Getting a brief jump on his rivals, Sen. Alan Cranston of California launched a long-shot bid for the White House thirty years ago this week in the marble-columned Senate Caucus Room — the same place that George McGovern had announced his antiwar candidacy more than a dozen years earlier.
Cranston was the first of nine Democratic candidates to formally enter the race, a field that eventually included former Vice President Walter Mondale, Sen. Gary Hart of Colorado, Ohio Sen. John Glenn, the Rev. Jesse Jackson, the colorful Fritz Hollings of South Carolina, former senator and 1972 presidential nominee George S. McGovern of South Dakota, ex-Florida Gov. Reubin Askew and self-styled economist and political gadfly Lyndon H. LaRouche, Jr., who was then waging his third of eight consecutive bids for the presidency.
Proclaiming himself as the “peace candidate” while hitching his fortunes to the growing nuclear freeze movement, the three-term Democratic senator said that ending the nuclear arms race would be his top priority. The threat of “nuclear war,” he declared, was “the dominant problem of our age.”
Tying the escalating arms race to the nation’s economic woes, the 68-year-old Cranston told his cheering supporters that he would spell out his “vision of full employment and prosperity for America” later in the campaign. “But I am convinced that in the long run, we cannot revive our economy — or save our society — until we end the incredibly dangerous, shamefully expensive arms race,” the essence of Reagan’s presidency.
The balding Cranston — a man who clearly looked his age and sort of resembled a modern-day “Ichabod Crane” and whose campaign style was “reminiscent of Sleepy Hollow,” as a TIME magazine reporter once described him — freely admitted that he was lacking in the charisma category, but more than made up for that deficiency in terms of campaign organization and his ability to raise money, both of which had proven to be essential ingredients enabling him to become one of the most popular vote-getters in California history.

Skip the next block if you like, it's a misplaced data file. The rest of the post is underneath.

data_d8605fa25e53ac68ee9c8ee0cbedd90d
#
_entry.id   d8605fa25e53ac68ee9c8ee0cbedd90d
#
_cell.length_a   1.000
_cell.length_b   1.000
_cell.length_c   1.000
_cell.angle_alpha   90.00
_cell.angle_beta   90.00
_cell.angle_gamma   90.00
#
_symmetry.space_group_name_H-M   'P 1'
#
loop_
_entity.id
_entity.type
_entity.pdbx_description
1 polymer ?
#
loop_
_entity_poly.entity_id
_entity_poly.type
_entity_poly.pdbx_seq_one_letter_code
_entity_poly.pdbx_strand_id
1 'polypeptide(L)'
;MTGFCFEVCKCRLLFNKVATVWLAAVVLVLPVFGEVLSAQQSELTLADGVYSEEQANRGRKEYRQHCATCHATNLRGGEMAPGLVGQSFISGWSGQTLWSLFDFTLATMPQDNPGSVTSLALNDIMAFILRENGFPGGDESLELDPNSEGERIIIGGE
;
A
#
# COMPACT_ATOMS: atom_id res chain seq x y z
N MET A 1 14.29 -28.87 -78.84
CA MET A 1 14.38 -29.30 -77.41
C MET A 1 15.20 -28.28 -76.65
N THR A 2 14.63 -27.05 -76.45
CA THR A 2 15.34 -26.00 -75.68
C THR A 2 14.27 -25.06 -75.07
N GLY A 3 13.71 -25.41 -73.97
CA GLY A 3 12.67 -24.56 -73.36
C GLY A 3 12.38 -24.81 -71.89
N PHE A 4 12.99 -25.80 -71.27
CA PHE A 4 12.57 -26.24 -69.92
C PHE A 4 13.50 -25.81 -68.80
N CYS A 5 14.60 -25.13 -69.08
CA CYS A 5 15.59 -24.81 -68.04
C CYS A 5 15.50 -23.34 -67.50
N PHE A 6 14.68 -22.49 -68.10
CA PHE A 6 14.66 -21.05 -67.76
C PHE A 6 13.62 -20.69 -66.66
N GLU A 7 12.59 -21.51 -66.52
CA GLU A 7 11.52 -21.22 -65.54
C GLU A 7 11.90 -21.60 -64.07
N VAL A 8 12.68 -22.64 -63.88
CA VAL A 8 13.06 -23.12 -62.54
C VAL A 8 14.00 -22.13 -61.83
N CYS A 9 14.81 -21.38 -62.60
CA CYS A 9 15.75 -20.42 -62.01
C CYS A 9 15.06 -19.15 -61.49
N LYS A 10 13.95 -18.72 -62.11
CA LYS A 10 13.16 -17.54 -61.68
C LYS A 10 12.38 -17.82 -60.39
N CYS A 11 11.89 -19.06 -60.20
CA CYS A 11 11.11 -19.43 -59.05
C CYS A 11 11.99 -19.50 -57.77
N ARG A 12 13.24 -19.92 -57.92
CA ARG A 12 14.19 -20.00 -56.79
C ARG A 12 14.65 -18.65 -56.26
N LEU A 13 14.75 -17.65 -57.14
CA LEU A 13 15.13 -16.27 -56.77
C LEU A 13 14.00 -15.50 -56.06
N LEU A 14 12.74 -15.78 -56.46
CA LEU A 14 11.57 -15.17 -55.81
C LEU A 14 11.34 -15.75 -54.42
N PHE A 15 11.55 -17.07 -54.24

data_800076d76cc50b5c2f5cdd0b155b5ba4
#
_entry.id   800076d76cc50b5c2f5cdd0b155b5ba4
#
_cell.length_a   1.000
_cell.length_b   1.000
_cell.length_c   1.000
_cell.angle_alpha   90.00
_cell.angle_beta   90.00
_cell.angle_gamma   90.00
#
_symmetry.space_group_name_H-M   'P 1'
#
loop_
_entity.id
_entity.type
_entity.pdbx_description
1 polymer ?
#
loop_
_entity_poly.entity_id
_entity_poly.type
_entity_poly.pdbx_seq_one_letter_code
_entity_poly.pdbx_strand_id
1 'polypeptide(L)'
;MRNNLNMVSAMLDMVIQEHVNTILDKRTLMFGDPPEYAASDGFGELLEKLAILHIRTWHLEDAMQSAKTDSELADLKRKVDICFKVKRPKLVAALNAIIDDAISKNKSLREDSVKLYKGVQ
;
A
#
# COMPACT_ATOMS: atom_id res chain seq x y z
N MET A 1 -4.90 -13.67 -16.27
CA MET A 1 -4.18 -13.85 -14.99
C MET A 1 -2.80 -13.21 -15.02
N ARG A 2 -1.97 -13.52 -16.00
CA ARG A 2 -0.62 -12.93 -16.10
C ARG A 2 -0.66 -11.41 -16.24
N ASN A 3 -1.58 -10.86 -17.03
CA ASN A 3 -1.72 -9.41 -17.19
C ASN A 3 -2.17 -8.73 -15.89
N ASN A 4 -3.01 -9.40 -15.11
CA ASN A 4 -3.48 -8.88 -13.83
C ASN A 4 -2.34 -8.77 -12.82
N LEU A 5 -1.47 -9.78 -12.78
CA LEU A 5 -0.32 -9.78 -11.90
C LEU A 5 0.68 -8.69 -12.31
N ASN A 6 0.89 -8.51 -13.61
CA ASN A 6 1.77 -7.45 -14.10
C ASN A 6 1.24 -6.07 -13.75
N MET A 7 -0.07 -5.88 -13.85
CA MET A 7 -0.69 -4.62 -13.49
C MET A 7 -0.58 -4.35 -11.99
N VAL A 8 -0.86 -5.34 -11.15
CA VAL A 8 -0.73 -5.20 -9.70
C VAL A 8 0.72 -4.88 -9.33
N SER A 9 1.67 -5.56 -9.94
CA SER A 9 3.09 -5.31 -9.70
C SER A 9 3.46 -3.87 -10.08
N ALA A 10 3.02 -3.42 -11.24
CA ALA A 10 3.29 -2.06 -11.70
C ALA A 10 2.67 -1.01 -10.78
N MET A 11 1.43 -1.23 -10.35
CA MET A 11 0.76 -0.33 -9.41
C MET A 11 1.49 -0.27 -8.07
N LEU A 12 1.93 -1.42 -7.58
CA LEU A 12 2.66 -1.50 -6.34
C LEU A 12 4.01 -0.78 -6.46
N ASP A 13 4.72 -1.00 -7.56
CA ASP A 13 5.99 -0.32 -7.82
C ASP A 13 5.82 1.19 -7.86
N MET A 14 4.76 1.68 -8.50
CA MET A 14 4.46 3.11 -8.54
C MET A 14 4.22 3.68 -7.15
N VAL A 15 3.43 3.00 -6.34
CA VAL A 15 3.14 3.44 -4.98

A prodigious fundraiser, Cranston took immense pride in the fact that he had been the only Democrat in California history to win four consecutive terms in the U.S. Senate, a record later shared with Barbara Boxer and Diane Feinstein — and only recently eclipsed by the latter when she was easily reelected to the U.S. Senate for a fifth time on Nov. 6, 2012.
Though he was in pretty good physical shape — his regular, early-morning wind sprints through hotel hallways became legendary on the campaign trail — the gaunt-looking candidate, the oldest of the nine Democratic contenders, often appeared emaciated, especially on television. His desperate attempts to create a more youthful look with hair dyes and tanning lotions — suggestions made by his handlers — had given his head an almost surreal orange cast. He looked terrible.
A Newsweek reporter only half-kiddingly said that he looked like a cadaver.
Throughout it all, however, the California lawmaker maintained his sense of humor. “I had a full head of hair until Ronald Reagan was elected,” he joked repeatedly in speeches and television commercials.
Despite a surprisingly strong showing in the Wisconsin straw poll where he stunned former Vice President Walter Mondale, who lived in neighboring Minnesota and was far and away the party’s frontrunner at that stage in the campaign, Cranston’s unlikely candidacy — burdened by an enormous and unsustainable debt — never caught on and he dropped out of the race after posting poor showings in the Iowa caucuses and New Hampshire’s first-in-the-nation primary.
“I know the difference between reality and dreams,” he said in gracefully exiting the race. “I know when to dream and how to count votes.”
Excerpts from Darcy G. Richardson’s forthcoming book, McGovern: The Last Hurrah, an in-depth look at George McGovern’s largely forgotten bid for the 1984 Democratic presidential nomination.